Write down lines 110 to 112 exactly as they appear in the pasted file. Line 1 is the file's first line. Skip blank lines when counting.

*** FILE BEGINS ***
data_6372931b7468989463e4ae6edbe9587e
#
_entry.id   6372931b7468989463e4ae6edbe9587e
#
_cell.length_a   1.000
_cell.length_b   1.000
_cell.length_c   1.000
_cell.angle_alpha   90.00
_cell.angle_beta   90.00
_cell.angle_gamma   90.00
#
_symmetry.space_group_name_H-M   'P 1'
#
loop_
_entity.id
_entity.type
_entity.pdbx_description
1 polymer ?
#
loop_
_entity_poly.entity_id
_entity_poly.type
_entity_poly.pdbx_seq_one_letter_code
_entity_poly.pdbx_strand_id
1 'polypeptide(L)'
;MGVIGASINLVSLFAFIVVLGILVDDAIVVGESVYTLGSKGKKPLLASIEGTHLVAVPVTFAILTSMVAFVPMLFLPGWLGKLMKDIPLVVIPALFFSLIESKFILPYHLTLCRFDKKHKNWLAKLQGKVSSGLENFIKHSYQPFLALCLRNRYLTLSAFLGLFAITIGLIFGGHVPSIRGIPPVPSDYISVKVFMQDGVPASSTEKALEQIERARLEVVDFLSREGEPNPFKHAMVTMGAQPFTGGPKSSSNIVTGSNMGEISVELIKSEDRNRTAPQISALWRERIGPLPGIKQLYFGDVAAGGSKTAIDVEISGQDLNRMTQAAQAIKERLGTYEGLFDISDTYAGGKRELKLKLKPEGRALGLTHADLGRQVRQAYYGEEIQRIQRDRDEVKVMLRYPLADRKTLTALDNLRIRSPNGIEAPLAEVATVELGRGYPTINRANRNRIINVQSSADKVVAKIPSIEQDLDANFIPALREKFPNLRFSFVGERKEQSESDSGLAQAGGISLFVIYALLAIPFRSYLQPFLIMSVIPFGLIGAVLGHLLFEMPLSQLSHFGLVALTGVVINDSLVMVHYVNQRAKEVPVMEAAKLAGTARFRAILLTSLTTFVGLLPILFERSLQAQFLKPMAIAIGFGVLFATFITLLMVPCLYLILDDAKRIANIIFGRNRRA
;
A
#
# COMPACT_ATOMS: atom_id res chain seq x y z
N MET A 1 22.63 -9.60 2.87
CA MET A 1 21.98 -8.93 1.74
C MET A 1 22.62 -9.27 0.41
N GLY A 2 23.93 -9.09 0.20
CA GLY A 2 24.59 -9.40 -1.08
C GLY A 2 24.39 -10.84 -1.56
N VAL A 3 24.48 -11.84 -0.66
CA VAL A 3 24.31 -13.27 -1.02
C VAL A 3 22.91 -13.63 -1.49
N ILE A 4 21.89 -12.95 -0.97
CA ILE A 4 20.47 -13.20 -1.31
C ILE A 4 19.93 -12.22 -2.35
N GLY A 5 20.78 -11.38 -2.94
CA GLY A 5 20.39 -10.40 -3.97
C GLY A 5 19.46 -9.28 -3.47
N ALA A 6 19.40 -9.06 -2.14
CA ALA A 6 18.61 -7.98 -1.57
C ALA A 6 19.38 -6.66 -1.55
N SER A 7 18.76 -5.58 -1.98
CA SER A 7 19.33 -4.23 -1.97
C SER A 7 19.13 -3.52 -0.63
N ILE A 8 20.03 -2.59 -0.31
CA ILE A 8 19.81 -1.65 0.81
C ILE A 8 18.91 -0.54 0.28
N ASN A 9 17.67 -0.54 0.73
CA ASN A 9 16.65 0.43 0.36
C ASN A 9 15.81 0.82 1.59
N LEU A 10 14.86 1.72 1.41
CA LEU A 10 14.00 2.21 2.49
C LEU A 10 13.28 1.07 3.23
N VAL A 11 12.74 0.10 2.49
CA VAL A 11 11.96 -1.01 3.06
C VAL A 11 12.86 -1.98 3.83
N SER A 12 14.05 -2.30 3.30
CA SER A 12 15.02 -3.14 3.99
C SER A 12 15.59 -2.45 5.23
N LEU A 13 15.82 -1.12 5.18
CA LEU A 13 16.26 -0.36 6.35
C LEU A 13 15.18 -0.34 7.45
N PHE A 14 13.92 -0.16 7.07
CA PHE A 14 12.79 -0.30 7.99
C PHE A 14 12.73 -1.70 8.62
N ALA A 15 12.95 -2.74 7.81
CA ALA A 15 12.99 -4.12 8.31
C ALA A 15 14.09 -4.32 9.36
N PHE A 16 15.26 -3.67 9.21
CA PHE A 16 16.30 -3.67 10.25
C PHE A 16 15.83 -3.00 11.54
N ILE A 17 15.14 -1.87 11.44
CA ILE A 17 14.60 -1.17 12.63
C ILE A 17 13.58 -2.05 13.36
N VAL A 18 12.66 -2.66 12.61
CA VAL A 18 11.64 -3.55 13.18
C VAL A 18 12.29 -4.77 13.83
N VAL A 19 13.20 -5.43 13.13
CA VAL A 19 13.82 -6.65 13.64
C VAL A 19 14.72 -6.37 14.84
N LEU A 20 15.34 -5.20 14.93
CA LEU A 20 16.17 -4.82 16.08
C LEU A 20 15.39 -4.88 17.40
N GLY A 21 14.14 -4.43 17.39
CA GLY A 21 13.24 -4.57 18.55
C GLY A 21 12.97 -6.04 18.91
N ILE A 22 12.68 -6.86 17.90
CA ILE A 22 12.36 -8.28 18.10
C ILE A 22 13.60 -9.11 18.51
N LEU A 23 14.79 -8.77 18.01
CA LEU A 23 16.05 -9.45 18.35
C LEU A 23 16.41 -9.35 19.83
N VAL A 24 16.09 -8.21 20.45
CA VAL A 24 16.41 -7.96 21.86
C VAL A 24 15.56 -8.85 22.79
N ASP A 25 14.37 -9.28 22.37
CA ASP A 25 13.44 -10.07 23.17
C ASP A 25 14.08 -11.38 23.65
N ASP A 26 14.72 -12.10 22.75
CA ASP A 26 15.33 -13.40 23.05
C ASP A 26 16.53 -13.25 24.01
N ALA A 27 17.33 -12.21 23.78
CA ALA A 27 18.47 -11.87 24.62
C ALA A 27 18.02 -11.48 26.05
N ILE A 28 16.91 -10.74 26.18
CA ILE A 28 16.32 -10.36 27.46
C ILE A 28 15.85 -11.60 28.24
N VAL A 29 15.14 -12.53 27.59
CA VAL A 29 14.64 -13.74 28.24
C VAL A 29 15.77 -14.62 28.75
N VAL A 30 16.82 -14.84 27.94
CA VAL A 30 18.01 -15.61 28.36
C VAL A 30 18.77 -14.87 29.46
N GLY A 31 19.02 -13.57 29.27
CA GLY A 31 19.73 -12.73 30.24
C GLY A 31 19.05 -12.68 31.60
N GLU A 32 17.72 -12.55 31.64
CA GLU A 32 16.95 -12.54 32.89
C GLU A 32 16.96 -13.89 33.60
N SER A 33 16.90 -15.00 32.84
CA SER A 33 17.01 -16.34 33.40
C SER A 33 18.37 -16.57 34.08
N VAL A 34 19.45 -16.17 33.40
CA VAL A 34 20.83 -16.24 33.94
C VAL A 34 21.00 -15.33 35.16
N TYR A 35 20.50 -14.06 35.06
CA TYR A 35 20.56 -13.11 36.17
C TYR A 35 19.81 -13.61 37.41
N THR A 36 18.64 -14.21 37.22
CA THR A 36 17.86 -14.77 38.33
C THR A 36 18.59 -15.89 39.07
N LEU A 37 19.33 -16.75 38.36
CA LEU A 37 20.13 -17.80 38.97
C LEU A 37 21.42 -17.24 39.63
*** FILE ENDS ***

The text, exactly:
CA ALA A 27 18.47 -11.87 24.62
C ALA A 27 18.02 -11.48 26.05
N ILE A 28 16.91 -10.74 26.18